It is a little disheartening to watch everyone around you growing and forming lifelong bonds, whilst you and your only other friends (of whom struggled with other people as well) would just sit and watch those people, wishing you could be like them. Even now on reflecting, I find myself wishing I could’ve experienced that, felt that love at a time when the world was confusing enough. The positive at least, is having bonds like that, as an adult.
Adult Friendships & The Internet
Personally making conversation and starting friendships as an adult is an even more daunting task, as what you say suddenly carries weight. If you crumble under the social pressure and can’t get your words out, chances are you’ve opened yourself up to ridicule.
As such, I’ve taken to, for the most part, just waiting for others to talk. This is why having categorised friendships works out though. By putting people in particular groups, I know the sort of conversations I’m probably going to have and when, thus allowing for some preparation ahead of time.
Through pure luck and following other people, I seem to have amassed quite the Rogues Gallery of friends over the last few years. From New Englanders, to Canadians, to Scottish, Dutch and more, I now find myself at a time where I have friends across the world. The internet works wonderfully like that.
Using the internet to form friendships has been a true godsend. No longer do I have to worry about social cues, tone of voice, saying too much, saying too little, the pressures of responding on the spot and more. I can take my time, say what I want, when I want and everything is easier. Through making various internet friends into my late teens, through to my early twenties, many of whom I still keep in touch with (how could I not after our many Facebook page escapades), I was able to adapt and learn how to form bonds with people.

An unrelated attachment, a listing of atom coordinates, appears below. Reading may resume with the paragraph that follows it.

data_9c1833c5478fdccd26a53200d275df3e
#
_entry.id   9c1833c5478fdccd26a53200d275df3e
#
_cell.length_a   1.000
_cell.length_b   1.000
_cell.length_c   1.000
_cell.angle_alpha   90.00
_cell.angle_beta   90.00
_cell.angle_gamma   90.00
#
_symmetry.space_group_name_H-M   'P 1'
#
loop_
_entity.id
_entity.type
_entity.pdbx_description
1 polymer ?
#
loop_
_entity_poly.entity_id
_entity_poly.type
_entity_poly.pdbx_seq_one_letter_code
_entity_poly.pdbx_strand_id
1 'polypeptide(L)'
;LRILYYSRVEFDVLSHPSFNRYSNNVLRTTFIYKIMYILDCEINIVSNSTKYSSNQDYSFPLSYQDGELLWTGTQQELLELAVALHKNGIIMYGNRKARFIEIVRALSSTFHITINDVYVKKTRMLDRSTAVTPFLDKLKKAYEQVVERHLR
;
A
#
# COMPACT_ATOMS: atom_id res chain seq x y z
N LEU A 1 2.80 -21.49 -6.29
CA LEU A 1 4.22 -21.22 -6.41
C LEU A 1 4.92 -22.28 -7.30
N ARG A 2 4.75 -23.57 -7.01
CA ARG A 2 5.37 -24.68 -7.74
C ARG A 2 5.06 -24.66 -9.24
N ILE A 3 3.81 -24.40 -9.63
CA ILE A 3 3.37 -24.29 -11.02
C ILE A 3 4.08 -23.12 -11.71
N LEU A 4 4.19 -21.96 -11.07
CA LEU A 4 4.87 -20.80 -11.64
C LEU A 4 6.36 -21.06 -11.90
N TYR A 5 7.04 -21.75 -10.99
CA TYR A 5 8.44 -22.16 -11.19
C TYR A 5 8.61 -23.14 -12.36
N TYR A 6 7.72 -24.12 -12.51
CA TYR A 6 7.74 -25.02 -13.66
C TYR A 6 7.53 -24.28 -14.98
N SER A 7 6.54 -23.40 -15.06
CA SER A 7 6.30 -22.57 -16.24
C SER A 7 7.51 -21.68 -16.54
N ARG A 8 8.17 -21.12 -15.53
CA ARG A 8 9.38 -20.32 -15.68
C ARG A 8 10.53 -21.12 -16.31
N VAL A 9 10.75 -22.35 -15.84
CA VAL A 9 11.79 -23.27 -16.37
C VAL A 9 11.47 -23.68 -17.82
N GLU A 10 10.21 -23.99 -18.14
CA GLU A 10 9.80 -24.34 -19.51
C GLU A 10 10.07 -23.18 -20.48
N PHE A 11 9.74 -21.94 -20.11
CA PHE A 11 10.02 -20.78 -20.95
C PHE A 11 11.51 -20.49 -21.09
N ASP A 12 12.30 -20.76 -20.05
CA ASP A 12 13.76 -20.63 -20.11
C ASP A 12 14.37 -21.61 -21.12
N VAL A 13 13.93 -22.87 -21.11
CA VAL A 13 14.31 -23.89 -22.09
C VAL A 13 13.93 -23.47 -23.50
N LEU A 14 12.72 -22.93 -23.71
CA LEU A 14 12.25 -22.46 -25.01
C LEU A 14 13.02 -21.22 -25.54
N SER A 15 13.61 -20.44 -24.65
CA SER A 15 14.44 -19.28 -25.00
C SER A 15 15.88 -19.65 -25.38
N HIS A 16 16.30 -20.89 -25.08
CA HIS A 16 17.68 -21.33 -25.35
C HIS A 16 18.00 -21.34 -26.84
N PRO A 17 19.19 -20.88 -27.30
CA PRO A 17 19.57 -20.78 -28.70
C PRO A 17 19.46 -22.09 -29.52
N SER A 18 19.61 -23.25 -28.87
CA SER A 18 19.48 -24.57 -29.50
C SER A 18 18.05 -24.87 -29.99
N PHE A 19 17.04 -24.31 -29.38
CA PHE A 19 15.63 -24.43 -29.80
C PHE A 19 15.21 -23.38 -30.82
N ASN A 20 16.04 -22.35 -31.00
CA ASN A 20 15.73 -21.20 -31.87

Where I’m At Now
From there I felt more comfortable going out, I started doing volunteer work, made some friends there, and that spiralled into meeting even more people. At one point, probably for the first time ever in my life, I started being able to socialise with new friends I’d made, without the people who had introduced me to them being with me!
There’s been ups and downs, fall-outs and make-ups, but I’m pretty content with the friends I’ve got now. There’s an angry bald man, a drunk bald man, an emo carer and a maths wiz mother. There’s shop owners and influencers, computer scientists and artists. Colleagues and former ones, musicians, models and more. Who can forget most important of all, my best friend. With the smartest brain and the nicest face, we can talk all day and never run out of things to say. I almost turned into Dr. Seuss this paragraph, please don’t cancel me.
It’s amazing when I reflect on my life and how much I struggled, to see just how many people I have around me who care, who truly want me in their lives too. Even a few years after knowing some, it’s still a crazy concept to fathom. The best part, is that I don’t have to hide much of who I am from these people. I’m more open with particular people, but I don’t have to worry about the awkwardness and occasional social skill screw-up, because they love and appreciate all my quirks. Well maybe not all, but most!
If you’re out there in internet land, finding it difficult to make friends, I offer you this advice. Always be the best version of you that you can be. Don’t worry about impressing other people or being awkward, embrace yourself. Sooner or later people will come to you, and (hopefully) they’ll be people worth keeping around.
Post by Michael Sallabank